As soon as I got up I put myself in as decent a trim as I could and went to the house of Andrew Bradford, the printer. I found his father in the shop, whom I had seen at New York. Having travelled on horseback, he had arrived at Philadelphia before me. He introduced me to his son, who received me with civility and gave me some breakfast, but told me he had no occasion at present for a journeyman, having lately procured one. He added that there was another printer newly settled in the town, of the name of Keimer, who might perhaps employ me, and that in case of refusal I should be welcome to lodge at his house, and he would give me a little work now and then till something better should offer.
The old man offered to introduce me to the new printer. When we were at his house, “Neighbor,” said he, “I bring you a young man in the printing business; perhaps you may have need of his services.”
Keimer asked me some questions, put a composing-stink in my hand to see how I could work, and then said that at present he had nothing for me to do, but that he should soon be able to employ me. At the same time, taking old Bradford for an inhabitant of the town well disposed toward him, he communicated his project to him, and the prospect he had of success. Bradford was careful not to discover that he was the father of the other printer, and from what Keimer had said—that he hoped shortly to be in possession of the greater part of the business of the town—led him, by artful questions and by starting some difficulties, to disclose all his views, what his hopes were founded upon and how he intended to proceed. I was present, and heard it all. I instantly saw that one of the two was a cunning old fox and the other a perfect novice. Bradford left me with Keimer, who was strangely surprised when I informed him who the old man was.
I found Keimer’s printing-materials to consist of an old, deranged press and a small fount of worn-out English letters, with which he himself was at work upon an elegy upon Aquila Rose, an ingenious young man and of an excellent character, highly esteemed in the town, secretary to the Assembly and a very tolerable poet. Keimer also made verses, but they were indifferent ones. He could not be said to write in verse, for his method was to set the lines as they flowed from his Muse; and, as he worked without copy, had but one set of letter-cases and the elegy would occupy all his types, it was impossible for anyone to assist him. I endeavored to put his press in order, which he had not yet used, and of which, indeed, he understood nothing; and, having promised to come and work off his elegy as soon as it should be ready, I returned to the house of Bradford, who gave me some trifles to do for the present, for which I had my board and lodging.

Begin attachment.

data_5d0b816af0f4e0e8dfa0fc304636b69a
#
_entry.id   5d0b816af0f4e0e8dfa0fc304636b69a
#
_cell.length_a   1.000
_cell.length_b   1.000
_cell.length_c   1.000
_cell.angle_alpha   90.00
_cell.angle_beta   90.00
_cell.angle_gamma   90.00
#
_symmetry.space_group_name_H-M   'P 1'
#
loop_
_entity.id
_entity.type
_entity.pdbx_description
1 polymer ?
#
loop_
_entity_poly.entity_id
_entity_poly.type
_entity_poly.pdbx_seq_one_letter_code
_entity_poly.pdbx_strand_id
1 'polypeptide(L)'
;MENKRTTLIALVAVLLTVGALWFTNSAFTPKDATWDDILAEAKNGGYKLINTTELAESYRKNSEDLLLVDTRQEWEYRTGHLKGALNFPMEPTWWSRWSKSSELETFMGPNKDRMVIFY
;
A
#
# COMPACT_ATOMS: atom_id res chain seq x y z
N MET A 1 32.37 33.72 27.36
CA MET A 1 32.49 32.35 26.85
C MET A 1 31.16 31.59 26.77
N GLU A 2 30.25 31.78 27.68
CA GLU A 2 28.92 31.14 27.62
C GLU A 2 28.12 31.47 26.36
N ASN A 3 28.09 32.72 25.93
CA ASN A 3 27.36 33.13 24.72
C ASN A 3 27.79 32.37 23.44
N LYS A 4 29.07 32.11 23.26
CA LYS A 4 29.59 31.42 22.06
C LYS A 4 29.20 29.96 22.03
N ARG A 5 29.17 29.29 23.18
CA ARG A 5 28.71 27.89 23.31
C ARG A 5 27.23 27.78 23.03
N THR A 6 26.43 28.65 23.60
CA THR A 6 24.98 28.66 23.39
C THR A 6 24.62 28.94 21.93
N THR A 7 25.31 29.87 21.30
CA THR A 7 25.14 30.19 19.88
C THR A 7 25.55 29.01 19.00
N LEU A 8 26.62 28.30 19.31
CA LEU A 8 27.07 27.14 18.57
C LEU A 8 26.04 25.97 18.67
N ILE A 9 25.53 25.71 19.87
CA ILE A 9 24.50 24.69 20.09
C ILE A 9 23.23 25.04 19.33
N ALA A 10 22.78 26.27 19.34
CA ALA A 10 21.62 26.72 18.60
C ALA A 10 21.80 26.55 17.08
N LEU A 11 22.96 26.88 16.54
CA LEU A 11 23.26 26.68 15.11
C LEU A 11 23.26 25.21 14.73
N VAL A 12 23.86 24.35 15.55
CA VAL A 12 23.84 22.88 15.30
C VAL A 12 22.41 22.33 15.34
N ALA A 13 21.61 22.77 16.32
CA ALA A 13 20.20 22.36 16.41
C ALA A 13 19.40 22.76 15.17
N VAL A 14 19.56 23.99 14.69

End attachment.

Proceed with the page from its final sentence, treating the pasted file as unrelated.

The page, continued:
In a few days Keimer sent for me to print off his elegy. He had now procured another set of letter-cases, and had a pamphlet to reprint, upon, which he set me to work.
The two Philadelphia printers appeared destitute of every qualification necessary in their profession. Bradford had not been brought up to it, and was very illiterate. Keimer, though he understood a little of the business, was merely a compositor and wholly incapable of working at press. He had been one of the French prophets, and knew how to imitate their supernatural agitations. At the time of our first acquaintance he professed no particular religion, but a little of all upon occasions. He was totally ignorant of the world and a great knave at heart, as I had afterward an opportunity of experiencing.
Keimer could not endure that, working with him, I should lodge at Bradford’s. He had, indeed, a house, but it was unfurnished; so that he could not take me in. He procured me a lodging at Mr. Read’s, his landlord, whom I have already mentioned. My trunk and effects being now arrived, I thought of making in the eyes of Miss Read a more respectable appearance than when chance exhibited, me to her view eating my roll and wandering in the streets.
From this period I began to contract acquaintance with such young people as were fond of reading, and spent my evenings with them agreeably, while at the same time I gained money by my industry, and, thanks to my frugality, lived contentedly.